by borderline socialist i meant that a growing majority of young californians are now openly in favor of a social welfare state such as found in social democracies in europe. they are not anti-tax, anti-regulation, or anti-government or public sphere in the way that middle aged white californians accept as conventional wisdom. yes, there are a handful of conservative or libertarian young californians, but they are seriously outnumbered by their liberal peers. some occupy activists are pretty down on the local police and local governments that hire them to beat protesters, but not at all in the way that the GOP is anti-government, and they know that the GOP defines itself by its enthusiasm for supporting cops beating kids.

                  by irreligious i mean that the numbers of atheist and agnostic californians are far higher and growing fastest among young voters, and that their rate of attendance at church, that their membership in religious organizations are all far, far lower than among older californians and dropping fast. thus, they are not attracted by the GOP's conservative christian message, and increasingly are repelled by it.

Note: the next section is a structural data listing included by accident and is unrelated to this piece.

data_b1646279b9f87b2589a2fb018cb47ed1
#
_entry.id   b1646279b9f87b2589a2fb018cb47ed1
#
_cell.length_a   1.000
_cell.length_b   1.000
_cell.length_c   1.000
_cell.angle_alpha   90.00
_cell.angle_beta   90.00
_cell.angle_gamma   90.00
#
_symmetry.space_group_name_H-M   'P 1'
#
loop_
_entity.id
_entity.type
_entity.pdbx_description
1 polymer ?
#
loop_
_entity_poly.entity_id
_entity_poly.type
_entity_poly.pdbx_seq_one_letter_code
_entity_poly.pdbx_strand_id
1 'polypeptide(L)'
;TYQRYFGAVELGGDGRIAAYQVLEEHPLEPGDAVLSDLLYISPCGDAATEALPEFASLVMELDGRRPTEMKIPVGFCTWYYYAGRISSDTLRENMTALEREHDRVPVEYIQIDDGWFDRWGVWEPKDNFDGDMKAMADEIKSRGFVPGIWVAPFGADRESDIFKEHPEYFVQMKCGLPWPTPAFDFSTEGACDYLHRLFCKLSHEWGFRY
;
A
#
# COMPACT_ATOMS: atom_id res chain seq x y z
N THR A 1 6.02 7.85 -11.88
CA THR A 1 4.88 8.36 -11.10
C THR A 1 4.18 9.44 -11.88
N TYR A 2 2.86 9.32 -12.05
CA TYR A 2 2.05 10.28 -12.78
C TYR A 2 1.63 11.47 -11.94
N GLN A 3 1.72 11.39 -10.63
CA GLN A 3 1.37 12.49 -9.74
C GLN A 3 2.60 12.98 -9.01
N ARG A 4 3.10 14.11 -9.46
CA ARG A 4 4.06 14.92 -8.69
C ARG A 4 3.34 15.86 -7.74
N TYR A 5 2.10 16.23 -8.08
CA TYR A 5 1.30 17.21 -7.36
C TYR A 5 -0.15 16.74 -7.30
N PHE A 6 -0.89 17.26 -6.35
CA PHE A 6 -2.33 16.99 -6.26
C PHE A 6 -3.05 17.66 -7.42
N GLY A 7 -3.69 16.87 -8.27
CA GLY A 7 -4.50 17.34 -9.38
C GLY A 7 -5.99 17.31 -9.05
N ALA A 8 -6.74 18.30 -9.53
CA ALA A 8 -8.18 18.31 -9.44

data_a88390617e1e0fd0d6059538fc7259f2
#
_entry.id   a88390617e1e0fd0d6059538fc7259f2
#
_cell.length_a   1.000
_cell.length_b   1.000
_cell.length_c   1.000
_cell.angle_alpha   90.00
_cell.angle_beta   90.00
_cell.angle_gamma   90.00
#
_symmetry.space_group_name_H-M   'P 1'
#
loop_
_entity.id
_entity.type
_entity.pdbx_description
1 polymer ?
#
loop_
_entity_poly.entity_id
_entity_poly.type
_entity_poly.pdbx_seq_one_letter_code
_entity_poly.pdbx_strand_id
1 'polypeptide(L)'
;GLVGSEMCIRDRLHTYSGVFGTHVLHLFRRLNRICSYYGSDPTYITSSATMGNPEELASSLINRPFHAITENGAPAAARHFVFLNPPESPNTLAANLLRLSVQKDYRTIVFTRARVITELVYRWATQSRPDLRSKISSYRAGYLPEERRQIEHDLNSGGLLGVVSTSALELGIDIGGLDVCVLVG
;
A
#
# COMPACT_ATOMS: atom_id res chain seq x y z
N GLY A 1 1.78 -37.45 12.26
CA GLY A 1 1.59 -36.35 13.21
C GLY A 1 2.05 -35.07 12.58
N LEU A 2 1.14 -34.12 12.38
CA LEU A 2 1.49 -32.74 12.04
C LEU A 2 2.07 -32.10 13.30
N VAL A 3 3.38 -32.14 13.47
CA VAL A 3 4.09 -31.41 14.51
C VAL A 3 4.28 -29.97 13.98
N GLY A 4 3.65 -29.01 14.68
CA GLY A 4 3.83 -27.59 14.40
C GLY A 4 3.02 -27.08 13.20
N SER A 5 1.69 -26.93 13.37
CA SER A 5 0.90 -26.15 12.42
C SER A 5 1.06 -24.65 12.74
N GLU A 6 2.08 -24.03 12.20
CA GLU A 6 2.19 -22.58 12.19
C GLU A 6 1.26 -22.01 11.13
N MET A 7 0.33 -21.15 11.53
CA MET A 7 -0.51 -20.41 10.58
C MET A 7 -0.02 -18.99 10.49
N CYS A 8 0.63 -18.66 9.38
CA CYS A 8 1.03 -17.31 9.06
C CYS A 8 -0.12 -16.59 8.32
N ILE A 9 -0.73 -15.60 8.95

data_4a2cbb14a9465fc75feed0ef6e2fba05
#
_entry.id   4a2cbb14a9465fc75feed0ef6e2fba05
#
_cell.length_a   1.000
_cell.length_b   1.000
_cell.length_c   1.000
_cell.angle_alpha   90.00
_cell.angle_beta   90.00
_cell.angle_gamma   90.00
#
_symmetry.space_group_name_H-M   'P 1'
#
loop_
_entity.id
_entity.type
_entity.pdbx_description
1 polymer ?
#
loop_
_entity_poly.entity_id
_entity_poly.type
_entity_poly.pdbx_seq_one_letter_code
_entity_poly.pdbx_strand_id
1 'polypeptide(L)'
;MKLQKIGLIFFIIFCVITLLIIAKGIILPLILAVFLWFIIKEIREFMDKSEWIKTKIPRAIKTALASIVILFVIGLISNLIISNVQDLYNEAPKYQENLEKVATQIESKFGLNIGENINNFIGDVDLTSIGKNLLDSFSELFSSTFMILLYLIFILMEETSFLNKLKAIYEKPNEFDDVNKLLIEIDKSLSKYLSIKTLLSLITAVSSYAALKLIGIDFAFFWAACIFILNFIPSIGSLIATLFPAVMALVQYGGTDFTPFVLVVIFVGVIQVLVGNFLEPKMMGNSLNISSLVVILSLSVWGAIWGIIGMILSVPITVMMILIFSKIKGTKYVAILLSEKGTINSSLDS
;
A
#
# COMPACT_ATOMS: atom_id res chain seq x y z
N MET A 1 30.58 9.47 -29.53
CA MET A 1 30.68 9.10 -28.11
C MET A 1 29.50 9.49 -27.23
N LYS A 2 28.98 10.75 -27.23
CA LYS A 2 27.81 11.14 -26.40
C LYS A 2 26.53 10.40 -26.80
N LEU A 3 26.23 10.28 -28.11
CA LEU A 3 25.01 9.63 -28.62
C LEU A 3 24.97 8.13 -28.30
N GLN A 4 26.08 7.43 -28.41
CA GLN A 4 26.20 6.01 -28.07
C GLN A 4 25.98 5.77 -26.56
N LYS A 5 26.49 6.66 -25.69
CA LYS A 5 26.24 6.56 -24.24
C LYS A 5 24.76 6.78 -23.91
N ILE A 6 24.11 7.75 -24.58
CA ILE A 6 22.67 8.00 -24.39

as for your statement about the nationwide "30% of asians and latinos voted for romney," those numbers are decidedly lower in CA: 72% of latinos and 79% of asians in CA voted for obama, and i would be willing to bet that the quarter and fifth of those voters in the latino and asian communities, respectively, are far more heavily located in the older more conservative (and in some cases vestigially anticommunist) generations and at the upper bound of the income scale.  the future of CA is in those young voters, though, and the GOP is losing, not winning their share of the vote, and their younger siblings, friends and relative not yet 18 are watching and listening very carefully to the right's steady stream of hateful rhetoric demonizing their ethnic groups. they are not going to vote for this party, any more than blacks or jews - two similarly demonized groups who do not swing between parties - do.